Something about it being transactional bothers me at a really deep level, and yet I see people successful at it that I know that it’s resolvable, and yet I just personally couldn’t do it. At this moment, I’m in a cycle where I’m kind of stepping away and easy enough on asking why I guess mystical, the soul focused part not to have to pay the bills, not to be the cash cow.

But I can still be that in the world and express that in different ways without, you know the barcode. It’s such black and white terms. I know that there’s some, some psychological block, but I haven’t worked through, or this is just who I am at a very deep level.

I’m going to claim a victory. So this is my type of success, I guess, cause I haven’t buckled at this point. Not for lack of trying. Who doesn’t want all of it, the goodies and the accolades and all that. But it’s like chopping off an arm or something. It just feels like too big of a sacrifice. I don’t know. Wow. That’s not helpful in the real world.

Yeah. I make compromises. Oh, well, I guess one of the other aspects of my life that have allowed me to do this is I have some sort of gift of manifestation. So I am able to, out of the blue, get situations that use drop in my lap that absolutely fit the desires that I’ve had.

What I need. No, not necessarily. It’s the rolling stones. Not everything you want, but definitely what I need. And it’s all tax free. Not all of it, but you know, situations that work in your favor that are not in the mainstream economy, let’s put it that way. A gifting, barter, that type of thing.

I’m a creative thinker, so, you know, I can do a run around that also. And I feel like there aren’t that many venues for a woman in particular, woman mystic. We’ve got the patriarchal religions. There aren’t that many, you know, ways for a woman to express the deep spirituality that is not necessarily gender based. But also recognizes the sacredness of the feminine. I’m getting a little off here but-

Crystal: I think what you said, it really does make sense and there is a lot of value in people remembering that what they have to offer has value, even if it’s not attached to a dollar sign.

So, you know, when we talk about bartering, you know, there’s this, like, it’s kind of like, Oh, should I talk about that when I get in trouble? But bartering is a legitimate economy. You can trade favors with friends for anything at any time. There’s no rules against that. Right? So I think there is a lot of value. And what we tell people to do in their startup phase is to try and keep your overhead low and your costs low. And you know, if you have a day job, like you’re a graphic designer as a day job and you can trade, maybe you meet somebody who needs their book, they need a cover for their book.

But you need editing for your book, you can trade that. You can trade those skills, and then that helps everybody move forward quicker than they would have been able to had they had to have that dollar figure in their bank account.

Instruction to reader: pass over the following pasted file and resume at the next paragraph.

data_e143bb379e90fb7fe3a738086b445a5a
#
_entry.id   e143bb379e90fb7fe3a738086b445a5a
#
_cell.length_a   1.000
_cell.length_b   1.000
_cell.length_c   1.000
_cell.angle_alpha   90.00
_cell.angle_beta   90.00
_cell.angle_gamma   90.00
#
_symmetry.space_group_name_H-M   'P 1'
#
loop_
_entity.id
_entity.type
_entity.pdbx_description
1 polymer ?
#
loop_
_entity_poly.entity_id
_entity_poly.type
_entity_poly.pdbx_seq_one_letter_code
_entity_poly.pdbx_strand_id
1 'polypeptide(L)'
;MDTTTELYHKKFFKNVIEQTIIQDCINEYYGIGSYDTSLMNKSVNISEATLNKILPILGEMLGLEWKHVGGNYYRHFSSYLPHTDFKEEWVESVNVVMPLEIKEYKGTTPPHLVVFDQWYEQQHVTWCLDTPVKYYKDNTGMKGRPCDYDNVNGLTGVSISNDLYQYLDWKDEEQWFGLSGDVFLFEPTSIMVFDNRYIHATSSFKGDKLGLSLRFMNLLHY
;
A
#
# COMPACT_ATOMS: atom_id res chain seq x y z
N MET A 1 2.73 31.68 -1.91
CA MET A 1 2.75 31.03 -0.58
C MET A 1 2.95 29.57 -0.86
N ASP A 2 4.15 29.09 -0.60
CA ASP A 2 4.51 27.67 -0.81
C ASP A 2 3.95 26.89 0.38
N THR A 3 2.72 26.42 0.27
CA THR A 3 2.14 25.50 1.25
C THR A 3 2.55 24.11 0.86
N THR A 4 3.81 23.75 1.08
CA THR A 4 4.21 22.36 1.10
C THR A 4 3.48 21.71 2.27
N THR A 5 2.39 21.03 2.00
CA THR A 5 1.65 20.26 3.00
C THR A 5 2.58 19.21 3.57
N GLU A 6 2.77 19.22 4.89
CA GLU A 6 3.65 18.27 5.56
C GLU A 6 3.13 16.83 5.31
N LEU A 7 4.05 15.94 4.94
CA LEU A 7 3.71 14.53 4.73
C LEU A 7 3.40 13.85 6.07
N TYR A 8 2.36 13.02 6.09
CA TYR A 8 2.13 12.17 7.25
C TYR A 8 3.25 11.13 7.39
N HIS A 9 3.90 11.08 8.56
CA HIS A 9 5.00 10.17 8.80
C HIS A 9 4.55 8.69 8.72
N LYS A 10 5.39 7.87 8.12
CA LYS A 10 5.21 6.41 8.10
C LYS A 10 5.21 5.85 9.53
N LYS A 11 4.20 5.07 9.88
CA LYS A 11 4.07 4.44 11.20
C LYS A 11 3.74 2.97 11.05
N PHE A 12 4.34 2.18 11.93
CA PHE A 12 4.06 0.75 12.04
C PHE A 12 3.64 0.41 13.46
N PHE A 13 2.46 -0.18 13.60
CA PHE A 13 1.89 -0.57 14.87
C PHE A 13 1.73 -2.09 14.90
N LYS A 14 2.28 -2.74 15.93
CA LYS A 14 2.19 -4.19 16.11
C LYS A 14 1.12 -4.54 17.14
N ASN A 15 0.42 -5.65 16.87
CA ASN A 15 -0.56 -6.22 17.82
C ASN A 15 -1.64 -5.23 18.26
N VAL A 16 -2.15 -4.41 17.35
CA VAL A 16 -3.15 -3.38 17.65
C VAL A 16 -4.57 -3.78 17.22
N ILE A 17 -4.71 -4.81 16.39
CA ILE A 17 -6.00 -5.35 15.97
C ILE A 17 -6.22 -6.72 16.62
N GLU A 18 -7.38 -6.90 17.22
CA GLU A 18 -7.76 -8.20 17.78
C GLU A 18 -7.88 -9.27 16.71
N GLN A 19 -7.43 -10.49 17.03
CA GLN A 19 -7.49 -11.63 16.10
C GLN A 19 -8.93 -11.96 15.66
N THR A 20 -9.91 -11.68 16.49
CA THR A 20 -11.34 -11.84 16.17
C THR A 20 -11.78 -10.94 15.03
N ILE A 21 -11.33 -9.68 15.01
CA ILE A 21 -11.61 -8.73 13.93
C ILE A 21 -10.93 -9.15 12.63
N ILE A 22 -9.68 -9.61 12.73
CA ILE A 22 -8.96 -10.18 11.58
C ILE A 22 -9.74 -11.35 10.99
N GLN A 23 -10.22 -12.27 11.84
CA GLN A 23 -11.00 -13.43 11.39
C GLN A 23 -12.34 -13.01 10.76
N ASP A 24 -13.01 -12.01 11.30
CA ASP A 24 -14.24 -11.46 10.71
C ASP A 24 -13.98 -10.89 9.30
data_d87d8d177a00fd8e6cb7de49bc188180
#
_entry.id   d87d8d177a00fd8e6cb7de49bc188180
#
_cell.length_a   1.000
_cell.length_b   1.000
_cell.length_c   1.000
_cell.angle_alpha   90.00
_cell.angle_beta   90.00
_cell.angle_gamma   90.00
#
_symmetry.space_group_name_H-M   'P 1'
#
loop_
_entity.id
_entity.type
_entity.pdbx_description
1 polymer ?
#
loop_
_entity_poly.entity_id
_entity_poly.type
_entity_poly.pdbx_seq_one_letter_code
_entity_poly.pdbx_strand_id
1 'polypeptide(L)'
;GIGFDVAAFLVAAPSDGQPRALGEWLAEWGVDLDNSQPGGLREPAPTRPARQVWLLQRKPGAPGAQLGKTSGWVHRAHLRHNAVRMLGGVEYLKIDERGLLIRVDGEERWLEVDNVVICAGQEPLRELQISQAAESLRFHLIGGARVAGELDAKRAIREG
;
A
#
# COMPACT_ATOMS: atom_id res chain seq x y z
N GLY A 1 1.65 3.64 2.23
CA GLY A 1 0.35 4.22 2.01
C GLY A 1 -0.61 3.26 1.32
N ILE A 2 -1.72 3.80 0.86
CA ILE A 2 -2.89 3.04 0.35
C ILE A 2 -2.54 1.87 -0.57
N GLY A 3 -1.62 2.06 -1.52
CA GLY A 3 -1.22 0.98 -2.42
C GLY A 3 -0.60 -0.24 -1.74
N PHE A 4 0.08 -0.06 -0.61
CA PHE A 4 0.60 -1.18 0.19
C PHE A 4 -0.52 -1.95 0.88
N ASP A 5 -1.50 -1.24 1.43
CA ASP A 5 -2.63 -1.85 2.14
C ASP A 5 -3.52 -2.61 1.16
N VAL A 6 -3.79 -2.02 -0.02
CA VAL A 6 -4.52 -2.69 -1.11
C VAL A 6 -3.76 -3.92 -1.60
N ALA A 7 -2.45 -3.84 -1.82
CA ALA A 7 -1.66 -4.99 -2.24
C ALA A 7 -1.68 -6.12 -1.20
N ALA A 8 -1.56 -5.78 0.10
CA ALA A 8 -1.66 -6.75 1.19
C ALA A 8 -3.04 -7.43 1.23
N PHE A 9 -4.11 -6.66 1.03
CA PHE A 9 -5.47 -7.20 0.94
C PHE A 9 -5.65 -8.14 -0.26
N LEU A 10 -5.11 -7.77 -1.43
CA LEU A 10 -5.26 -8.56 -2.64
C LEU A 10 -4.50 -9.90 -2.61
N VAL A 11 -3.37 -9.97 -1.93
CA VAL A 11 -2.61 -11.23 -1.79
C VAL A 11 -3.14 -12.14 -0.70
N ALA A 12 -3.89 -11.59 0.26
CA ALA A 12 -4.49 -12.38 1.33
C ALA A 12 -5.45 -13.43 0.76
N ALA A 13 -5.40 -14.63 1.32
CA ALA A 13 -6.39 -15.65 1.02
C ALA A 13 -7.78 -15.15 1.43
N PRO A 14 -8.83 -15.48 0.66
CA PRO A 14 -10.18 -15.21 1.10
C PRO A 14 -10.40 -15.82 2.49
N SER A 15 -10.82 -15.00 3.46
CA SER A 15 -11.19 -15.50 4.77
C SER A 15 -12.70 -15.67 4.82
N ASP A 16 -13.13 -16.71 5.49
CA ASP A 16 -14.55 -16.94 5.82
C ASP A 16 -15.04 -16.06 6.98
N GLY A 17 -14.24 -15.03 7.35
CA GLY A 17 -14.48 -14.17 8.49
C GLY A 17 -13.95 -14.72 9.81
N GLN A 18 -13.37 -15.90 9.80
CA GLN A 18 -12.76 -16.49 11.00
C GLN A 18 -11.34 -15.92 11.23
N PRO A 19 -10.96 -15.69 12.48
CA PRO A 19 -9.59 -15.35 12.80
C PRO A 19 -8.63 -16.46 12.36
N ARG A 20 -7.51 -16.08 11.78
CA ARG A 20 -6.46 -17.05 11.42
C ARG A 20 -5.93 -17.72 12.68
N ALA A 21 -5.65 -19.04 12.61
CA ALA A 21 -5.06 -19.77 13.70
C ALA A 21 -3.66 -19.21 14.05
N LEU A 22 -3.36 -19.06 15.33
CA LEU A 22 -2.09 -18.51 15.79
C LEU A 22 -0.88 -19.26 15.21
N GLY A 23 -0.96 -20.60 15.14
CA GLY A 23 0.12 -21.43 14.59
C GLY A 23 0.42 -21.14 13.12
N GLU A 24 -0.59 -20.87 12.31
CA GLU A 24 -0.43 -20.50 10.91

You know, there are a few things you cannot barter for sure. There’s some stuff that actually requires the exchange of cash.

But there are various ways to go about raising that cash. And, and I think, you know, when you’re talking about people who were an insurance salesman but were passionate about their music and they played in the symphony orchestra, and that’s really what they live for. Like their job was to pay for the rest of their life.

That does not make them necessarily less happy. And I think that’s one of the things that that happens when we take our passion and we turn it into a business, it becomes a lot more pressure on it. And we do have to make choices in different ways than we would if that’s what our sole income stream depends on.

And so I know myself for sure, and that lots of the other creatives that I’ve talked to have made very specific choices about. Not actually switching to full time too soon or right away, or for some people even at all that that their strategy of keeping their creative freedom is that they don’t have to put that much financial pressure on it.

And I think this isn’t something that we hear about, those people selling the courses and people talking about their six figure incomes. They did make that jump and they are for the most part dependent on it. Or maybe those numbers actually include a lot of other side hustles they have, but they’re just not saying that.

Like a lot of people say, Oh yeah, I make six figures as an author. You know, and I could say that, but my consulting is what brings in a good amount of that. And my nonfiction sales brings in a good amount of that. And the workshops and conferences I teach at is another income stream and my fiction, you know, it does decently well, but it’s not the thing that is paying for my entire lifestyle.

I also have a patron of the arts, so you know, my husband kicks in as well. So there’s, there’s all of these things that go in the mix, and so you can say, well, I’m a full time creative. But the backend of that looks completely different for different people.

And you know, I think, we don’t talk about that as much as we maybe need to because it creates these expectations that I should be able to do this, or I have failed.

And I know that’s very, very challenging. So, yeah, I would just be interested to talk a little bit about that, like what is that like navigating through other people’s expectations and the Facebook life that we see?